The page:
The Mounting Plates have proven to be a real problem in the early drums, most not fitting guns at all without some serious reforming. I am pleased to report that all measure OK (although the form isn’t quite up to the print) and fit a gun of known dimension with just the slightest drag in one place. I feel this will quickly abate with use, and fitting to an ‘in spec’ gun will not be a problem. One exception had the rear plate rivets only partially set, causing them to hit the frame. When reset, all was well. The opposite ends of those rivets, on all samples, are not properly formed and this causes the ratchet to “click” 12 times per revolution instead of 4. The heads of these rivets can be reset & trimmed to eliminate this trouble.
The Winding Key slot is about .005 small on all examples and will not work with most Pre 1950 drums. The Guard was bent down on 6 of the samples, which made lifting the latch difficult. This was easily straightened.
Metal Hardness specifications call for a soft, low carbon, mild steel that can be formed to the shapes necessary. I tested the hardness of the body of a WH, new Kahr and (choke) my Bridgeport. The results are as follows: HRB 53, 46, 54 respectively. The guides in the new Kahr appear to be softer than the GI parts.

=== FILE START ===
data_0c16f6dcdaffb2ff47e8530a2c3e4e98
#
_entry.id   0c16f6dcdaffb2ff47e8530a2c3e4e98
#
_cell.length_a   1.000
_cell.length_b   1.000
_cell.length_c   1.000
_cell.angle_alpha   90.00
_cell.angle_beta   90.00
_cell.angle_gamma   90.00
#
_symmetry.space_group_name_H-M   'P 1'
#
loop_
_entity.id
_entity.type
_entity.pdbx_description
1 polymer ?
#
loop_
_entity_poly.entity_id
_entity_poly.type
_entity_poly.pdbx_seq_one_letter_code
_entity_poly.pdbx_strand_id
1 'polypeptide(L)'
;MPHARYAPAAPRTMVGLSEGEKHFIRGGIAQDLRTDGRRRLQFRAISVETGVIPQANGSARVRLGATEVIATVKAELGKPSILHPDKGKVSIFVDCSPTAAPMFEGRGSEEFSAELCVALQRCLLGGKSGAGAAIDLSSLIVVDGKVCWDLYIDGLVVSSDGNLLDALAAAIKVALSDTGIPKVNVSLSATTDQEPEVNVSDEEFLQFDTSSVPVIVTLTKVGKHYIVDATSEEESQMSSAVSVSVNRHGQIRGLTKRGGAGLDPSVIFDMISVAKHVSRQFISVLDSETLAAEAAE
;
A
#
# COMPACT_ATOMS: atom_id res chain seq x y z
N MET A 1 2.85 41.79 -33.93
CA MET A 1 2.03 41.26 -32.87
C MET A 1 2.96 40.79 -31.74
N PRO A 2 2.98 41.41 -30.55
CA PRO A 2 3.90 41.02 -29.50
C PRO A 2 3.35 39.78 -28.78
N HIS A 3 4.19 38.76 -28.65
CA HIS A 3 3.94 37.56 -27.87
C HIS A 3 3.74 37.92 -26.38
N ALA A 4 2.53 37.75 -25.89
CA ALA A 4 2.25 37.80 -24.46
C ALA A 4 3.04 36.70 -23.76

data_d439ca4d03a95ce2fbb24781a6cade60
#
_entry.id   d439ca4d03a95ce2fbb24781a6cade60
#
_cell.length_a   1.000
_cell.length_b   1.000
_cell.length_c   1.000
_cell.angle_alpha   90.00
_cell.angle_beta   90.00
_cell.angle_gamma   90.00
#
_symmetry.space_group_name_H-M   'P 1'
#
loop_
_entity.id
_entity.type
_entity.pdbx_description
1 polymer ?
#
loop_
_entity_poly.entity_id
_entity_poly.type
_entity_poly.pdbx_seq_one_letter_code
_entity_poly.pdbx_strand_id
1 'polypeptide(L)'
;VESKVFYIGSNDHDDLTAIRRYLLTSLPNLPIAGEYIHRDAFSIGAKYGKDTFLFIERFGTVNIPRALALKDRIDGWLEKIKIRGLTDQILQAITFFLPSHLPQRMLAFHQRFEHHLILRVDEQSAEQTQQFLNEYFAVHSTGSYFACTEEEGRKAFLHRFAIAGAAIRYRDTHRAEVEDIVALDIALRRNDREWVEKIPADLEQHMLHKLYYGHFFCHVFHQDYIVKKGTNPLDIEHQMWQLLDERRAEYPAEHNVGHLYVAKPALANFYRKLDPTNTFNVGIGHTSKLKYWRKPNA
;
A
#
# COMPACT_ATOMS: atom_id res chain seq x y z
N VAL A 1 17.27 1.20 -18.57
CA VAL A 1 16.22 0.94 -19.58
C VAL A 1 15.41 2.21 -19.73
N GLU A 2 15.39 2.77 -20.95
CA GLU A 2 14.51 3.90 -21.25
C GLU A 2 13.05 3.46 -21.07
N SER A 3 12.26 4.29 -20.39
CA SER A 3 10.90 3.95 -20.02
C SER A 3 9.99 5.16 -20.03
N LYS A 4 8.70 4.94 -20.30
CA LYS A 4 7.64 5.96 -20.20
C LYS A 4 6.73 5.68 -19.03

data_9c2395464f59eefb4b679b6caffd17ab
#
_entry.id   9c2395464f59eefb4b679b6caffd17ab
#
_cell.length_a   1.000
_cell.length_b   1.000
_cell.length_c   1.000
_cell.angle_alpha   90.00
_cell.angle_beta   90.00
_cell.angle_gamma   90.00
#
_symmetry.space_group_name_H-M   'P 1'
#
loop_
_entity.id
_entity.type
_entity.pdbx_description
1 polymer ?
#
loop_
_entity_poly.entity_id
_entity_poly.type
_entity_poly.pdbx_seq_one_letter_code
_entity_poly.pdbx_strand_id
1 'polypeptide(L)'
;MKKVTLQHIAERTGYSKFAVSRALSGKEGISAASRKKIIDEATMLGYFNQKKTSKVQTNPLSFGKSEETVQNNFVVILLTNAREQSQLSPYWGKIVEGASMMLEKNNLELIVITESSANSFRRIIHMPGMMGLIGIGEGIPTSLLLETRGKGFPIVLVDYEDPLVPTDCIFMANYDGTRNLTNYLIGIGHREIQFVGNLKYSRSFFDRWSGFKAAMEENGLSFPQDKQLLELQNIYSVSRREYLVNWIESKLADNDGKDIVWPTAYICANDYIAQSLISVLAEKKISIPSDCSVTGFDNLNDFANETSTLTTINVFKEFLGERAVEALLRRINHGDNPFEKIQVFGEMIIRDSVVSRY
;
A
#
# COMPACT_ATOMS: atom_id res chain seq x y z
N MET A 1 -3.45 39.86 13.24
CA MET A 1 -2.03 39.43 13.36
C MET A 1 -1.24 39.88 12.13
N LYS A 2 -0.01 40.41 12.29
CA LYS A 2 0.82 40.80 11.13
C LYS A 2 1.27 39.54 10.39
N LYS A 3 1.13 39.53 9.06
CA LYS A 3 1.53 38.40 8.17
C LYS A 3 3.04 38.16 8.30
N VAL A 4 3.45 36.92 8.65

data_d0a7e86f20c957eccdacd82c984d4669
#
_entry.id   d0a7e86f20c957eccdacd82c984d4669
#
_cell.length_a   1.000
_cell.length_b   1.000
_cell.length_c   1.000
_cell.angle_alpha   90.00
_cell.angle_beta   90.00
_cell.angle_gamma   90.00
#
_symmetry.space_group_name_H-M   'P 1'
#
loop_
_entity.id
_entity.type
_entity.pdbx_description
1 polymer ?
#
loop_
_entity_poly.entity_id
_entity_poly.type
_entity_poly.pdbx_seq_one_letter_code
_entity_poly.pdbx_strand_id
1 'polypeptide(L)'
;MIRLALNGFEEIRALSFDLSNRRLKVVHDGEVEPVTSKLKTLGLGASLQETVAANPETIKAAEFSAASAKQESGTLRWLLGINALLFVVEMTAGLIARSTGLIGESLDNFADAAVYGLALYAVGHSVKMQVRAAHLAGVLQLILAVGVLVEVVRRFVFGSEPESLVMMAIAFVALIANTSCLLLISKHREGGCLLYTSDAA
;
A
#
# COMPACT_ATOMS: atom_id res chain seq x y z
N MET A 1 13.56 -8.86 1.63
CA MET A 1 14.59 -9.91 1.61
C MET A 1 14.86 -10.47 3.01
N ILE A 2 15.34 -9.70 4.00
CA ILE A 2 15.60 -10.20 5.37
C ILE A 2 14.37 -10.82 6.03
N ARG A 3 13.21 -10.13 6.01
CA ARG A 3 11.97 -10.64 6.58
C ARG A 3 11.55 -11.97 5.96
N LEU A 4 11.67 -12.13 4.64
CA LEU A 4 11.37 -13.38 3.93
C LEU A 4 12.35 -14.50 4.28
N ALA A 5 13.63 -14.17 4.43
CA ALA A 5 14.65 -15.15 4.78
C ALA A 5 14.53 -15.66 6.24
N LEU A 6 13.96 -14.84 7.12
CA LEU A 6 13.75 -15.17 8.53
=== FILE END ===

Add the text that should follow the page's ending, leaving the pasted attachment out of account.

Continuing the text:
Other Things noted were that the tail of the guide was not bent around at its end to indicate the area into which cartridges were not to be placed; you could actually get 54 rounds into the drum, but this is not recommended. I bent some of these in various ways, just playing.
The Rotor is formed in such a way as to not have as great a surface area pushing on the cartridge as the early drums had. I did not see any problem with this during bench testing, as long as the guides were spaced correctly.
Many parts have burrs on the edges.
I took 6 drums to the range for firing in a 28 TSMG known for flawless function and cycling at a clocked rate of 740 RPM (the seventh drum was tested previously and function was fine). Firing was a continuous burst until the drum was empty, or stopped for some other reason.